"Rust and Bone"
Sony Pictures Classics "Rust and Bone"

Was there a lot of technical preparation on your part, in terms of learning how to train the whales?

Yeah, well, training the whales was not the hardest thing to do, because basically you give them fish and they do what you want them to do, even though they told me that I have a special connection and I think it's true. I love animals and have always had a very strong connection with animals. But it was hard for me to consider those magnificent wild animals as animals because they were in that environment, which I don't really get. In terms of, how do you take them out of their environment and put them in swimming pools? But, anyway... so I think I had a connection, but without the fish, this connection wouldn't have been that strong. So that was not the hardest part.

"I mean I didn't have to drive a car very fast -- that would be challenging for me."

The hardest part -- technical part for me -- was to learn how to swim better. I was not a very good swimmer, and I had to learn how to swim like a very good swimmer, because obviously they're very good swimmers. So that was my physical preparation. And then I had to get my muscles back because with the green socks [for the green-screen necessary to remove her legs digitally], you have to have, like, [be in] very specific positions. Like, straight legs, even when you are carried. But it was not very hard. I mean, I didn't have to drive a car very fast -- that would be challenging for me.

Still, there is a stunt sequence of sorts in the film -- the scene where you beckon the orca to you from behind this massive wall of glass. How did you pull that off?

That was actually when I felt that I had a very special connection with the orcas. The first thing that I learned is all the movements, all the gestures, and then we created the choreography when I knew everything. But then this special scene was on my second day of preparation. It was like five days before we started shooting, and it was the second day, and so my trainer took me to the glass and she told me, well, "Just call for her; she's going to come. And then, you know all the gestures, so just improvise and see what works." Jacques wanted some specific things. Like, he wanted the orca to be like--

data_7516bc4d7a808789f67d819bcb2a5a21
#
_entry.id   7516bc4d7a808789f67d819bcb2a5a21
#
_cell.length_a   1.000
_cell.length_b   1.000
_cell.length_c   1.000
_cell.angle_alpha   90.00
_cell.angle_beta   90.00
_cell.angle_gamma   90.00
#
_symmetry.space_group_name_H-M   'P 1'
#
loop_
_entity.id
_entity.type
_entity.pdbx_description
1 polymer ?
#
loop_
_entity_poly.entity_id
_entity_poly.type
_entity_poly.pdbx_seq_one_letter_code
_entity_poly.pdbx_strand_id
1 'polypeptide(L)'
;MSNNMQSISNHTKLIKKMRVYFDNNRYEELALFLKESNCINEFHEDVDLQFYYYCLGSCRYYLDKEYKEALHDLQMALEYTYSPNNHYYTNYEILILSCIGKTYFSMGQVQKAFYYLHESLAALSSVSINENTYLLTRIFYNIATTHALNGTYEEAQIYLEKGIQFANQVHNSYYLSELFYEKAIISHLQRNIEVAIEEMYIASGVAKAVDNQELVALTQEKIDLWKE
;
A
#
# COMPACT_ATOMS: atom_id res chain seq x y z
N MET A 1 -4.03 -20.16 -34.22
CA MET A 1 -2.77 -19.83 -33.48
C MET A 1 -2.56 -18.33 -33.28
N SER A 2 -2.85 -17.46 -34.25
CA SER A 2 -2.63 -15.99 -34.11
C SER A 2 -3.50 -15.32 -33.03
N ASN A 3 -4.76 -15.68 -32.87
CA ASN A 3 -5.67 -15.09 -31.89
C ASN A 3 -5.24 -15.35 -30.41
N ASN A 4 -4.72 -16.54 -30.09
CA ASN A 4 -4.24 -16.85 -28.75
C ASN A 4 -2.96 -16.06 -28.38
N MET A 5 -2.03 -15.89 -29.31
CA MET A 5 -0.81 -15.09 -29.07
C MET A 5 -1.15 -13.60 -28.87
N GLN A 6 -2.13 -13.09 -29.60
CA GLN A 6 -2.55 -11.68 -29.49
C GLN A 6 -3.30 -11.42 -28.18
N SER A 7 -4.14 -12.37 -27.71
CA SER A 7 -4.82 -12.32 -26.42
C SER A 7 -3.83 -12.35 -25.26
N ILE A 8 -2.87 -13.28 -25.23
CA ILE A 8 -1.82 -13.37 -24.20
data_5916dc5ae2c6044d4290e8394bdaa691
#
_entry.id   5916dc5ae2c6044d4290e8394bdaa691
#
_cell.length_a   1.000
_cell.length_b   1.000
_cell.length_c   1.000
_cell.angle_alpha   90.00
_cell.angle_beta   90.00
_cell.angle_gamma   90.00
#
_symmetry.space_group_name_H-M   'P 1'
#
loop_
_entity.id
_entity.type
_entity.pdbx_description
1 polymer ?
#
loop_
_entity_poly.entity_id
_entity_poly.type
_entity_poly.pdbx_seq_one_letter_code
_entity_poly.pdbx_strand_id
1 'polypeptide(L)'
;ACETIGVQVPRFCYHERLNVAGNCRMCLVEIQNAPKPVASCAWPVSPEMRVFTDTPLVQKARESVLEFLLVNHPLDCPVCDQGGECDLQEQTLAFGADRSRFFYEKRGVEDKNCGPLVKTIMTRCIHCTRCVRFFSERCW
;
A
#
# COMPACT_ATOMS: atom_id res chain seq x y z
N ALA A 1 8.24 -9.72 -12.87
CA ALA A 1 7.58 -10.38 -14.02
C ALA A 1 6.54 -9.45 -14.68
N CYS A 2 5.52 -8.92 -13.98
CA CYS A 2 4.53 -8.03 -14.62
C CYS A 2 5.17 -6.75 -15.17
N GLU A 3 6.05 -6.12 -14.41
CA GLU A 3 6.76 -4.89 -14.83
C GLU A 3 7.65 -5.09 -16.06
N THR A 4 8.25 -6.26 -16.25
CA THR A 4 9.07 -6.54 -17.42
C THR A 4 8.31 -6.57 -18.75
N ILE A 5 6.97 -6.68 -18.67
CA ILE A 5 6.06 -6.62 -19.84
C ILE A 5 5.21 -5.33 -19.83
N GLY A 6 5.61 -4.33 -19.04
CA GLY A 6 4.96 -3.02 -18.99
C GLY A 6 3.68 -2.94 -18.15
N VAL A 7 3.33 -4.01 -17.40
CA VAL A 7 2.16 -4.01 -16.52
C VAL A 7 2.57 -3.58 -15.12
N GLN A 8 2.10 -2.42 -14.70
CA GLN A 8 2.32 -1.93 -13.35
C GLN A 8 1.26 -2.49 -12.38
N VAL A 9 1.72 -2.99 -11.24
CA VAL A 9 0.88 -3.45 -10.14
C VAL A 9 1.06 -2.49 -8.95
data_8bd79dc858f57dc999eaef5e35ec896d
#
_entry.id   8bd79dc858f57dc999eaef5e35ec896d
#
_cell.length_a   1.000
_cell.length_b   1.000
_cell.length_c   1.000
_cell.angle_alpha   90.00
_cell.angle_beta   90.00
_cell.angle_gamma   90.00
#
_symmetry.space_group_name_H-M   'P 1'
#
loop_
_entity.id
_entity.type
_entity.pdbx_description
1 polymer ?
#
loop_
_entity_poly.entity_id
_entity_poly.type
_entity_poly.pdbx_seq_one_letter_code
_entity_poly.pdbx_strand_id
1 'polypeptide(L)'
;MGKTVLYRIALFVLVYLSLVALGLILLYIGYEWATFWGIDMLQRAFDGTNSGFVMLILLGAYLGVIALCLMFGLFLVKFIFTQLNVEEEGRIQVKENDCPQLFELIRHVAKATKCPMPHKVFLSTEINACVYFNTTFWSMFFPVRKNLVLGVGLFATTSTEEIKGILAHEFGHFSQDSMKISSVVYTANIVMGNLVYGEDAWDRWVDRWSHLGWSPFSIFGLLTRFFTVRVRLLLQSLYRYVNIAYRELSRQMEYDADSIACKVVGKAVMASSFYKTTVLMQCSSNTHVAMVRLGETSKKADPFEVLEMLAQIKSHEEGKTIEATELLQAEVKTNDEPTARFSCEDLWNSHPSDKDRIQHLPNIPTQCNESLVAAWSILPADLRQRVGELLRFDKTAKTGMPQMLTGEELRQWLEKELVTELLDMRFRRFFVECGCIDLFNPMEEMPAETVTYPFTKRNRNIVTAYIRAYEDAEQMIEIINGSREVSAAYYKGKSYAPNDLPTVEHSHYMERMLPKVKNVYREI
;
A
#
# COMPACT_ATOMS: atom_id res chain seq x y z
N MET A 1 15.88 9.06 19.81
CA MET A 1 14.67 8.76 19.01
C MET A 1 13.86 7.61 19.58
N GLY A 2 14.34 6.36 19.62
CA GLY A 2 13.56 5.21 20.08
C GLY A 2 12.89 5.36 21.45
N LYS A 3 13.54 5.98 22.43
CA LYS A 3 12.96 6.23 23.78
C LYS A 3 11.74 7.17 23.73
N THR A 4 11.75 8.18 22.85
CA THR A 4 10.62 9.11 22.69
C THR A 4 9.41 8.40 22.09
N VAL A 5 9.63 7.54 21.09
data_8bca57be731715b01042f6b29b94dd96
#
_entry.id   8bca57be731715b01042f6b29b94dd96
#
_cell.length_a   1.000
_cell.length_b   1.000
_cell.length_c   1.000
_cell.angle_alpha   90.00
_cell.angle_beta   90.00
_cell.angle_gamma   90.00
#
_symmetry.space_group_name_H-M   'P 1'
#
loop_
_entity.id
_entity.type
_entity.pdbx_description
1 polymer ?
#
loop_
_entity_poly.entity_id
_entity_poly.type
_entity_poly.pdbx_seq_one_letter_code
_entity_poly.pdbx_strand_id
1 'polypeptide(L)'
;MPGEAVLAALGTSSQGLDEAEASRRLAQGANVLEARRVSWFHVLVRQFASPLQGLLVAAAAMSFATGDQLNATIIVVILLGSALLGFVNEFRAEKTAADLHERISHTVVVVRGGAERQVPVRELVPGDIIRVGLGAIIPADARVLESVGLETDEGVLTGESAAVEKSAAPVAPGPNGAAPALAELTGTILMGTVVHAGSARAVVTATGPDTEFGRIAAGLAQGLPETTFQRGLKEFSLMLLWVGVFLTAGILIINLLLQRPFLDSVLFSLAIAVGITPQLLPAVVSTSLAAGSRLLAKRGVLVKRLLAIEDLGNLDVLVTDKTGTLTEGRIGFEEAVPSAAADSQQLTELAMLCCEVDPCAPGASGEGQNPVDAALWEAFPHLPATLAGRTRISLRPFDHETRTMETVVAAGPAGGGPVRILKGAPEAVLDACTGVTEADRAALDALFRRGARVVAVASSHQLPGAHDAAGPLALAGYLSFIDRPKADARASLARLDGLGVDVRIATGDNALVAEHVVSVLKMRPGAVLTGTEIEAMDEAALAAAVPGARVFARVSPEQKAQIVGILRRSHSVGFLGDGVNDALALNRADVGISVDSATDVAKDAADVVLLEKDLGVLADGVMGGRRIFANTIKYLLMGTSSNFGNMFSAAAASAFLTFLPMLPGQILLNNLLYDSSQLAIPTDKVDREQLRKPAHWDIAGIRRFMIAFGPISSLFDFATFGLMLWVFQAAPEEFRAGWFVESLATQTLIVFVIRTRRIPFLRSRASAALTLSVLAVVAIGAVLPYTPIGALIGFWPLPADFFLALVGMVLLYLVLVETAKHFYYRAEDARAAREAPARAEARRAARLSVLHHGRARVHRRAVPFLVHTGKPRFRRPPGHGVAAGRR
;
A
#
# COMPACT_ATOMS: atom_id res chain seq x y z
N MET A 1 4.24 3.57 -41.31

Swim up?

Yeah, up, so that we could see how big it was. So that was the only thing that I had to place somewhere. But otherwise, it was really improvisation. So, that day we rehearsed, that was one of the craziest moments for me on that project, because I actually felt the connection. It was not the show -- it was just me and her communicating. And so when we shot the scene it was a little bit different because the first time it was just me, her, and two people. That shooting day was a lot of people, cameras, something unusual for her, so she got mad at me. We had to replace the orca because she really got mad at me, because maybe I did something not very clear and that was different for her. So, we switched the orca I was usually working with.

"Rust and Bone"
Sony Pictures Classics "Rust and Bone"

For my character in the movie, it's like a big, big step taken, you know? And that was very emotional that day. Because it's kind of like a forgiveness scene for both of us. Because those whales, they're not meant to kill. They're not killer whales at all. They're orcas. They're like, wild animals put in a situation, which is from my point of view unbearable.

Was it hard to let go of Stephanie after wrapping the film?

I really, really loved her. And I had a very special relationship with this character because some things that happened in her life made me so happy for her. Like the sex scenes, which is not something that I usually love -- it's kind of the opposite -- that was very different on this movie because it's a very important part of the story. But it's also something that happens in her life that made me so happy for her. But then, I mean, with my experience as an actress, I know now that I can go deep inside a character, but I know how to get out of it. It was really, really hard for me when I shot "La Vie en Rose" because I went the deepest I could, but I didn't know the way out. So it took me a while. But now, I mean, yeah, I think it's experience that [teaches] you how to get out, and how to go back to your life.

Honor Roll 2012 Profiles:
December 2: John Hawkes, "The Sessions"
December 1: The Team Behind "How to Survive a Plague"